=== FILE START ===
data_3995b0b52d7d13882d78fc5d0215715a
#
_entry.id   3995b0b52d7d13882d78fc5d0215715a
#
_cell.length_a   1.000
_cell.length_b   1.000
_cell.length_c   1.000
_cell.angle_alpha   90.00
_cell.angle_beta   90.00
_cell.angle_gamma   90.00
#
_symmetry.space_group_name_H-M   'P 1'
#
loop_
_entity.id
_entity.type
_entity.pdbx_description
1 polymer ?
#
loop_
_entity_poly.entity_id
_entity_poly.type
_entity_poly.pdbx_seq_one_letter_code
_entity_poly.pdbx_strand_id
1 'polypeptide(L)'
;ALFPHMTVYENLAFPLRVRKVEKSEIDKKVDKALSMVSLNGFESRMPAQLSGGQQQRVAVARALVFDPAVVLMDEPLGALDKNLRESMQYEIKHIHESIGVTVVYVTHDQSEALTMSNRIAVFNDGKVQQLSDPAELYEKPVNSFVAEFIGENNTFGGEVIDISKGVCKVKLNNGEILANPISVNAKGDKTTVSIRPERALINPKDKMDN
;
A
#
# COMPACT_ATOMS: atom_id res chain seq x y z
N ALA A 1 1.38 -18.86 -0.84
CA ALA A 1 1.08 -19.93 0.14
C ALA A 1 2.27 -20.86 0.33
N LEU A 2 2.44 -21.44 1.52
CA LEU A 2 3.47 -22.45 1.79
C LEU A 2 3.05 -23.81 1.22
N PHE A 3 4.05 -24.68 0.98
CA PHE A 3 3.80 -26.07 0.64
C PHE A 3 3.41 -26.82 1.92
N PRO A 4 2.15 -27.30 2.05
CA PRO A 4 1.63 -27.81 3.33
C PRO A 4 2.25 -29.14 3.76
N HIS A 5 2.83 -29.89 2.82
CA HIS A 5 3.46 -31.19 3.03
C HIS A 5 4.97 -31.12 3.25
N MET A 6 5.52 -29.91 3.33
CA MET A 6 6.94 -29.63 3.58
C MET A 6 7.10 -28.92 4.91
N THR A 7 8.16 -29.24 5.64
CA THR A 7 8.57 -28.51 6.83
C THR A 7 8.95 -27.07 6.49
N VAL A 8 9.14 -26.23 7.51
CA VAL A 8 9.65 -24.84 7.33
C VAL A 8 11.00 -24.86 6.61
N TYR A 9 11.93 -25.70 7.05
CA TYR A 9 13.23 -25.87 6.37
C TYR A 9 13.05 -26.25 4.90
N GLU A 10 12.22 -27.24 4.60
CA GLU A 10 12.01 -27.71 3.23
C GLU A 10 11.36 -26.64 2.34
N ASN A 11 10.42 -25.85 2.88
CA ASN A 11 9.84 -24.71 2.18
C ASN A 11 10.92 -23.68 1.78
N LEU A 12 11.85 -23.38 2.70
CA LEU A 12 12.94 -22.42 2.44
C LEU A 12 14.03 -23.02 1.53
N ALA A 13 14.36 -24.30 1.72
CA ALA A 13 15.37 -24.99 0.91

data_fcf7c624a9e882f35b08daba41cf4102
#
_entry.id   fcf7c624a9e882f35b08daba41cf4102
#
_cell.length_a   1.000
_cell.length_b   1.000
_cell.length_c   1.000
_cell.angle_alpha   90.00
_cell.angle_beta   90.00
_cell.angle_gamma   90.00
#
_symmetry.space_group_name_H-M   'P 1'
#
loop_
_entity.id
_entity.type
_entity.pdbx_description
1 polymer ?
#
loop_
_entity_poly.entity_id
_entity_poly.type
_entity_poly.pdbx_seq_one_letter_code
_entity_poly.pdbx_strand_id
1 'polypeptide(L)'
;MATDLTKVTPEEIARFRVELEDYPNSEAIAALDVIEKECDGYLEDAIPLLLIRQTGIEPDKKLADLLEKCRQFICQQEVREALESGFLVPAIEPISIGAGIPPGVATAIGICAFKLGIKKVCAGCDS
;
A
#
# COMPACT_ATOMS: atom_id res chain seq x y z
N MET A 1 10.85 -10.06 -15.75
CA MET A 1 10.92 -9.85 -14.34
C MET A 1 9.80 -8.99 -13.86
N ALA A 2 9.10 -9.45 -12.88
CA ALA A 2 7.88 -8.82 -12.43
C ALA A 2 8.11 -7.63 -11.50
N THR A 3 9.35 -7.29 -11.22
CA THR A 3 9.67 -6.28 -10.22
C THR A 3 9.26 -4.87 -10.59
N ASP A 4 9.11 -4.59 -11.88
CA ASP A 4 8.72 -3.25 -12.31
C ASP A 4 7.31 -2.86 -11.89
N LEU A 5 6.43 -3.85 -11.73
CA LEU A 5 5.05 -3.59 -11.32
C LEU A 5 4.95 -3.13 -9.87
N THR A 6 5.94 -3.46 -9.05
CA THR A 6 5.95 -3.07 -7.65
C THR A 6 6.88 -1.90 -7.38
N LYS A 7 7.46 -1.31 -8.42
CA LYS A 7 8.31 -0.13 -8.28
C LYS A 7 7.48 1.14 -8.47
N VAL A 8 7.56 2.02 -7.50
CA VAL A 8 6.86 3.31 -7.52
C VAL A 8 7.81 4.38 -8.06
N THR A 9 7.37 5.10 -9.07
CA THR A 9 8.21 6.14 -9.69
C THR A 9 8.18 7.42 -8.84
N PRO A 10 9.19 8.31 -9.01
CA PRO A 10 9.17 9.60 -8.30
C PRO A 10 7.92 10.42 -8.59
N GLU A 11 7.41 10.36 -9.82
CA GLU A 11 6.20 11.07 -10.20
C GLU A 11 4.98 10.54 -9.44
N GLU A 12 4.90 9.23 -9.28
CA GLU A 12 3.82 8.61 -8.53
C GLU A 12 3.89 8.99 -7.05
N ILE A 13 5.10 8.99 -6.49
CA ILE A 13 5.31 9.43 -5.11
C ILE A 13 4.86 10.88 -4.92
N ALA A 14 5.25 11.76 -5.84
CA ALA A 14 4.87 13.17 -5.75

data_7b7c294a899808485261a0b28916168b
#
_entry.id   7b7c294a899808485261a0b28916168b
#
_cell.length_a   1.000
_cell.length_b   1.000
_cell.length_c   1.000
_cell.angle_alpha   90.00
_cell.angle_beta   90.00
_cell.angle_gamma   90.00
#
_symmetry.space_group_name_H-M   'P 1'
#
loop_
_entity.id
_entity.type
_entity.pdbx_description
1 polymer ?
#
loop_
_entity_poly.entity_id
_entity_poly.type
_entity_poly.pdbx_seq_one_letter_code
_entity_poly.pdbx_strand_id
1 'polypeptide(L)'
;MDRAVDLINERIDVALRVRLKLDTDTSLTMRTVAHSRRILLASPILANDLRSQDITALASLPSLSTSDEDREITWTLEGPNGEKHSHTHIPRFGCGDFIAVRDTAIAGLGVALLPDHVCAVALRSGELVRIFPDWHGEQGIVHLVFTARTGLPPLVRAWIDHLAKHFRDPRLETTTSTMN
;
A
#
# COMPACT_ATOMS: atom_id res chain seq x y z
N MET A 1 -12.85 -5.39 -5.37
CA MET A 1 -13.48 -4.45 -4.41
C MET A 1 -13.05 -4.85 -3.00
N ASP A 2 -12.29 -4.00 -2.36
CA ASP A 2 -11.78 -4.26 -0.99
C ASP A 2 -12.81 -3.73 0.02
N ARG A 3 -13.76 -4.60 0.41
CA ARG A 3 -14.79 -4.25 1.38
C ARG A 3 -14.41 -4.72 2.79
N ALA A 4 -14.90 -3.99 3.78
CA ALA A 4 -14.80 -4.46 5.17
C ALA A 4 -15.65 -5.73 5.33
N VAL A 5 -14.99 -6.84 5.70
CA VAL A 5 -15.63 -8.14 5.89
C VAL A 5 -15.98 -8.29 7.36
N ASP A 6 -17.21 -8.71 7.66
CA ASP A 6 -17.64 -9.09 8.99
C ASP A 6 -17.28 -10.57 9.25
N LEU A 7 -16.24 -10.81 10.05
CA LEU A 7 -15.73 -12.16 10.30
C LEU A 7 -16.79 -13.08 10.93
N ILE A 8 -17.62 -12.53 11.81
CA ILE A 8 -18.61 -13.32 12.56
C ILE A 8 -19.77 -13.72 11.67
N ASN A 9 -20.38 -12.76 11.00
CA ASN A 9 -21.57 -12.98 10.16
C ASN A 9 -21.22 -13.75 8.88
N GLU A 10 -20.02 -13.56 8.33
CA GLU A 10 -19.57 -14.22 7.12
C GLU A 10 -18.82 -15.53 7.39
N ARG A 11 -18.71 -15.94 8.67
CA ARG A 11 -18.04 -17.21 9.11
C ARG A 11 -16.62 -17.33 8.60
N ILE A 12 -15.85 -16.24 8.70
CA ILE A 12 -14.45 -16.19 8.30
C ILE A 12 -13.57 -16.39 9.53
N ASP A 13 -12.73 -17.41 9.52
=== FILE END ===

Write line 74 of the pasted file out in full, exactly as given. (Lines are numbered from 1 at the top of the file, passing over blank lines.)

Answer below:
_cell.length_b   1.000